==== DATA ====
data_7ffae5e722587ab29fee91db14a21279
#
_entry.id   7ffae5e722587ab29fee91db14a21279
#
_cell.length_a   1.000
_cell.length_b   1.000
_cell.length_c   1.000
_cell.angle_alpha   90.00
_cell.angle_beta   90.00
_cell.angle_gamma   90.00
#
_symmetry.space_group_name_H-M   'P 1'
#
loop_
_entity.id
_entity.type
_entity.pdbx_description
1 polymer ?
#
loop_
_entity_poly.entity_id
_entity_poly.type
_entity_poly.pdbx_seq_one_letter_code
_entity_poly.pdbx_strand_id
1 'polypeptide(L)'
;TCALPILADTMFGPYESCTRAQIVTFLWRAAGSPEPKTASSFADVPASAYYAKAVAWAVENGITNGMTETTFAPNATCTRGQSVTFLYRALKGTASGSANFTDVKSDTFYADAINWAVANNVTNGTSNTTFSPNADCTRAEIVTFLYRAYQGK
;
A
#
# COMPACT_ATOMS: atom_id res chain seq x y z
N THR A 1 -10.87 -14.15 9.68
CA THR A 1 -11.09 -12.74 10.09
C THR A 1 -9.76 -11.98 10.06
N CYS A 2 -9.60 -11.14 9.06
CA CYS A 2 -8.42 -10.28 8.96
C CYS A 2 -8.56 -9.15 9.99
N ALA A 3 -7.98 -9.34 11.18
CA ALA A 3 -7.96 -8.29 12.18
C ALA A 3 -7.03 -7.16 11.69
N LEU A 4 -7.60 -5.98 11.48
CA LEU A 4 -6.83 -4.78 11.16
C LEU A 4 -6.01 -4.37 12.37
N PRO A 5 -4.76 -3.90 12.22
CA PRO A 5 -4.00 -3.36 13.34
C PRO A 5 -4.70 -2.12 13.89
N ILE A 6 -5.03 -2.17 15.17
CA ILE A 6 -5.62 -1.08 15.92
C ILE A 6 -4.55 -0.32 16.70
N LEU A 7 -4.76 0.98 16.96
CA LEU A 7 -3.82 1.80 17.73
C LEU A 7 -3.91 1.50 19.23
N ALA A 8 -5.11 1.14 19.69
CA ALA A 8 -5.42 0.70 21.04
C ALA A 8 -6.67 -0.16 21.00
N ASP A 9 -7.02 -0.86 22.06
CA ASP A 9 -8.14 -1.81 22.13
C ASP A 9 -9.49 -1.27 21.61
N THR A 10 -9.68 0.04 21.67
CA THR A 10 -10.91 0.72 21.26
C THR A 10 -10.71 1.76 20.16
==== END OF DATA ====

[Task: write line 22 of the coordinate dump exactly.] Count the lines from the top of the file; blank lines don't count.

_entity_poly.type